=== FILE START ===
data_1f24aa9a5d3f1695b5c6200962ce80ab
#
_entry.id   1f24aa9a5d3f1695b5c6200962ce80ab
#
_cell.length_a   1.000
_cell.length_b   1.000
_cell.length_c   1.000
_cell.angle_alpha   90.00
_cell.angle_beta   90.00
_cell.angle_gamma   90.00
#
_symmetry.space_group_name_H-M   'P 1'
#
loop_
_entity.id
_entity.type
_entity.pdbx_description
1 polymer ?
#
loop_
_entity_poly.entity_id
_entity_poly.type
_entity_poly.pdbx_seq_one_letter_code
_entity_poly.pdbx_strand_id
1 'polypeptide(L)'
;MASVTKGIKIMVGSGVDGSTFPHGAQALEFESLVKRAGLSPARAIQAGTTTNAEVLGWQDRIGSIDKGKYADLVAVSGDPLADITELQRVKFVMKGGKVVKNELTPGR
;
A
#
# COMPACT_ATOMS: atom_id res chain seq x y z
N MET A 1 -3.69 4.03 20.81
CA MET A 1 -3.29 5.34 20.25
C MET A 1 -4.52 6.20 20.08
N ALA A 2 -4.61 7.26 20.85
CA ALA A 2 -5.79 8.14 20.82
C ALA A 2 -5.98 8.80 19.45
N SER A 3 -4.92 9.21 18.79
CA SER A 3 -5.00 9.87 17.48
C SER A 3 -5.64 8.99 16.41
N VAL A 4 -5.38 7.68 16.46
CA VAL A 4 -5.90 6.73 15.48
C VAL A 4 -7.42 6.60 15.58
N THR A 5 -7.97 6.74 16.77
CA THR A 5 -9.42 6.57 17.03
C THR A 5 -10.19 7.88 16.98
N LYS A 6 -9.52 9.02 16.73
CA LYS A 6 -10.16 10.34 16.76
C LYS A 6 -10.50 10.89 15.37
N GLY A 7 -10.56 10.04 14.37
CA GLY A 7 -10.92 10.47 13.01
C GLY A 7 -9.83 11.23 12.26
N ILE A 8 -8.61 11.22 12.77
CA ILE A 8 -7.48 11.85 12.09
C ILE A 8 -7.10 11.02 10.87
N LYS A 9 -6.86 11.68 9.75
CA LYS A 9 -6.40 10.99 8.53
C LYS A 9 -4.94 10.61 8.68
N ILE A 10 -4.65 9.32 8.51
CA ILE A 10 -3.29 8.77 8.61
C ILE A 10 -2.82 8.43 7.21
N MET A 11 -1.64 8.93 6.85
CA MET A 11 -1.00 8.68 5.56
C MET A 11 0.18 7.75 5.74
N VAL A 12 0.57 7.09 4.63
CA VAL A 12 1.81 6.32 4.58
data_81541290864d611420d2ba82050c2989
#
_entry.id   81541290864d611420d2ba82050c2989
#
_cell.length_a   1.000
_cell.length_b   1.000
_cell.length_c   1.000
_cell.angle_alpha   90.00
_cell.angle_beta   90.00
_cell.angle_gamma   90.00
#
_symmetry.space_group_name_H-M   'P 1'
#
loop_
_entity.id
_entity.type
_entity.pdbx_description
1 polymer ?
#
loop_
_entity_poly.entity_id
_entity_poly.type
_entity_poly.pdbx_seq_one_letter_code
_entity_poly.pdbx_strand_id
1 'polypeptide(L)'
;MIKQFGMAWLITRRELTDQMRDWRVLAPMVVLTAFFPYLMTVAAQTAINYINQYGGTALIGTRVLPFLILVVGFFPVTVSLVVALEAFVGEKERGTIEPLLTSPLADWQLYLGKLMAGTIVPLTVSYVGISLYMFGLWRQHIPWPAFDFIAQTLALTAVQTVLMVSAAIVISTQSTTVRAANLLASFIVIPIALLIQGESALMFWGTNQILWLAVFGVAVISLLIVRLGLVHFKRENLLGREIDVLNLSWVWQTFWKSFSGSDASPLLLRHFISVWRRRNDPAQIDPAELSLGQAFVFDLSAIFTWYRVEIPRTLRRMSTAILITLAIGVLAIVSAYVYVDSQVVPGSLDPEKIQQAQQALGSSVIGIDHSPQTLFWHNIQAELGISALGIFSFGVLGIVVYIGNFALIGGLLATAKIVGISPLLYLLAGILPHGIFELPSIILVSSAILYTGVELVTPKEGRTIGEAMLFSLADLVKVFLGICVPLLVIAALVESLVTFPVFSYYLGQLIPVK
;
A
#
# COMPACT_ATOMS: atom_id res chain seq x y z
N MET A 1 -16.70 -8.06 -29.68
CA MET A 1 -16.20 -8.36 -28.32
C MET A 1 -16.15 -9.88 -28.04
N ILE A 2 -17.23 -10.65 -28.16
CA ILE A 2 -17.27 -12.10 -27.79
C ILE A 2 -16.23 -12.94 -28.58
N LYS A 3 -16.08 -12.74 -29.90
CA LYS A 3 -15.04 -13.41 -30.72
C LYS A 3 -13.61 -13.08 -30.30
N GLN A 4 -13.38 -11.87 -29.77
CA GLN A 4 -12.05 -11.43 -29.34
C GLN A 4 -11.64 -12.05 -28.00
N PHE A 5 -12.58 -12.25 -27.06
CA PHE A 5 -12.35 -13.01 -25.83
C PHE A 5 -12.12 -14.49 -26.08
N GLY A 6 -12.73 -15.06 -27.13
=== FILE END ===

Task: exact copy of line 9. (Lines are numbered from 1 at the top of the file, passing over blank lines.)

_cell.angle_beta   90.00